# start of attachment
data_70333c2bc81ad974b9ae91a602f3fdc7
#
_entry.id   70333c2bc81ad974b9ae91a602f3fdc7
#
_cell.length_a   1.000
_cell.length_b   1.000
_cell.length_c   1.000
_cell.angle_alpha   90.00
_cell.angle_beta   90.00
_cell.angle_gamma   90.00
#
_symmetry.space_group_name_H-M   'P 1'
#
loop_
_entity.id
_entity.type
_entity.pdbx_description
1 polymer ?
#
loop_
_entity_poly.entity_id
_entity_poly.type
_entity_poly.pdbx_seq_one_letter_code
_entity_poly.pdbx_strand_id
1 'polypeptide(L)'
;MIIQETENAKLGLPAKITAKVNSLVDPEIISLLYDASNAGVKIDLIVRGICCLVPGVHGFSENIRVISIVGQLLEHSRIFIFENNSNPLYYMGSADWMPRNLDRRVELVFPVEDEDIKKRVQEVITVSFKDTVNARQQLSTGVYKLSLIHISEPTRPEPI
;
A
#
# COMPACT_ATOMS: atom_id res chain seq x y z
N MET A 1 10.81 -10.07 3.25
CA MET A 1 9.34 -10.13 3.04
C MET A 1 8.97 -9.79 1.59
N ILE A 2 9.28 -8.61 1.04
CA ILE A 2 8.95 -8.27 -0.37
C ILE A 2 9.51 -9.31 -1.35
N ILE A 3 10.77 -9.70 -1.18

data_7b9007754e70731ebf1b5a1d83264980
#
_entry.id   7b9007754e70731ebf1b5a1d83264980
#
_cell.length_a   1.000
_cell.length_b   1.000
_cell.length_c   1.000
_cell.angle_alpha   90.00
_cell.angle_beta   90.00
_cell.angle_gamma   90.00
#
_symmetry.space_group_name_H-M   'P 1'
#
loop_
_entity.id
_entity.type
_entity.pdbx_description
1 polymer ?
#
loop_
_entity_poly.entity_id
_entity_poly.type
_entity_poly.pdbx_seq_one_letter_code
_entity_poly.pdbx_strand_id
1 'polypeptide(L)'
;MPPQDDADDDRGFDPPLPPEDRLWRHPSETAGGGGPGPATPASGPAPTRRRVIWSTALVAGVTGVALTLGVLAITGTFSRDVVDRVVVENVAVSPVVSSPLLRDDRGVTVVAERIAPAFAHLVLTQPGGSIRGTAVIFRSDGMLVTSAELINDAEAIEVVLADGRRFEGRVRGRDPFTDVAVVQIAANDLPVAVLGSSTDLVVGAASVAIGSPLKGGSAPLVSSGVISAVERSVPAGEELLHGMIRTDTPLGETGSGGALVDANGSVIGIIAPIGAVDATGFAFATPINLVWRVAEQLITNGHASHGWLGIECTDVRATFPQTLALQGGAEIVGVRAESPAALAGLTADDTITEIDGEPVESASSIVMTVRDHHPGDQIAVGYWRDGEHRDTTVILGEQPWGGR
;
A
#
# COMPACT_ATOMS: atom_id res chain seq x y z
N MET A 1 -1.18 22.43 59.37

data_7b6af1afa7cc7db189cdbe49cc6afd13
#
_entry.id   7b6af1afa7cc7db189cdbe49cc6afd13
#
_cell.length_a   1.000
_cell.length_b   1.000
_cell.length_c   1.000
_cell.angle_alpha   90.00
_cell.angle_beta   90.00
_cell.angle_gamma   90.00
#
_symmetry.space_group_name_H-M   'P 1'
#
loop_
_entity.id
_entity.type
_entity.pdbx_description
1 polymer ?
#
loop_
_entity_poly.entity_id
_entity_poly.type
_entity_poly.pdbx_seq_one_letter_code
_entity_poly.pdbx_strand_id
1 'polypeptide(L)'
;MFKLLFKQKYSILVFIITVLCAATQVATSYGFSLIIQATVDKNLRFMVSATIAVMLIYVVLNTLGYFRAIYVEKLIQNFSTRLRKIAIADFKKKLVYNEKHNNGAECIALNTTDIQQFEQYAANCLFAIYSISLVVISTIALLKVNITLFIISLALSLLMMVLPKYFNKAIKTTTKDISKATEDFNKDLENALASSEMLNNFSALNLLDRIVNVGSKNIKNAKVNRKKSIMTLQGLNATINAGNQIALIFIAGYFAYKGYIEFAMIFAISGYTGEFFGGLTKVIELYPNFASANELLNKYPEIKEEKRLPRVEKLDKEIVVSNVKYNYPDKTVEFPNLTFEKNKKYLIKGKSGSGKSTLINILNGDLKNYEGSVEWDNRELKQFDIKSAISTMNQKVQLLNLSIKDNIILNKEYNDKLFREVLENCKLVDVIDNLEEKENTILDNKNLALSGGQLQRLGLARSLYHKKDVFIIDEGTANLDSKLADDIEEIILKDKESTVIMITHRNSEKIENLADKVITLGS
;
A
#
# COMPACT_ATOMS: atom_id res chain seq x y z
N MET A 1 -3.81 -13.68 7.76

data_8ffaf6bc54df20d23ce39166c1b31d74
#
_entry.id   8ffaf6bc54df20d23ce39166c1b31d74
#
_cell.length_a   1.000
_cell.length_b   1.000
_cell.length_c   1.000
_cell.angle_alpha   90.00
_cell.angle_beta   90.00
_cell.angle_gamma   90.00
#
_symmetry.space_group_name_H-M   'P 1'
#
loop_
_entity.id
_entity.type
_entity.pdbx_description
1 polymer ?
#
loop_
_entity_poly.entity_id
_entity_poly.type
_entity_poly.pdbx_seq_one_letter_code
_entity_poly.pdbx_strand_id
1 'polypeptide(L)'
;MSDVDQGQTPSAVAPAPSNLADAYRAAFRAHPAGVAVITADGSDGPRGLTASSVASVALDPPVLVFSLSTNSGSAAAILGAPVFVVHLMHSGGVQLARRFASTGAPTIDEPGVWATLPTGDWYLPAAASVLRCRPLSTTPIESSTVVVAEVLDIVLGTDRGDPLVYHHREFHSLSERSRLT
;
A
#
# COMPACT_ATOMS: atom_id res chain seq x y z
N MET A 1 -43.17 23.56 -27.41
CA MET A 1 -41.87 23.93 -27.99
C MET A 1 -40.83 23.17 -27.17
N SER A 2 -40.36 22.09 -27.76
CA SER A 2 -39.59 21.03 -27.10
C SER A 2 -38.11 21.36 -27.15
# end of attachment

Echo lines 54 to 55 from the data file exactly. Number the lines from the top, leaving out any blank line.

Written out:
_entity.pdbx_description
1 polymer ?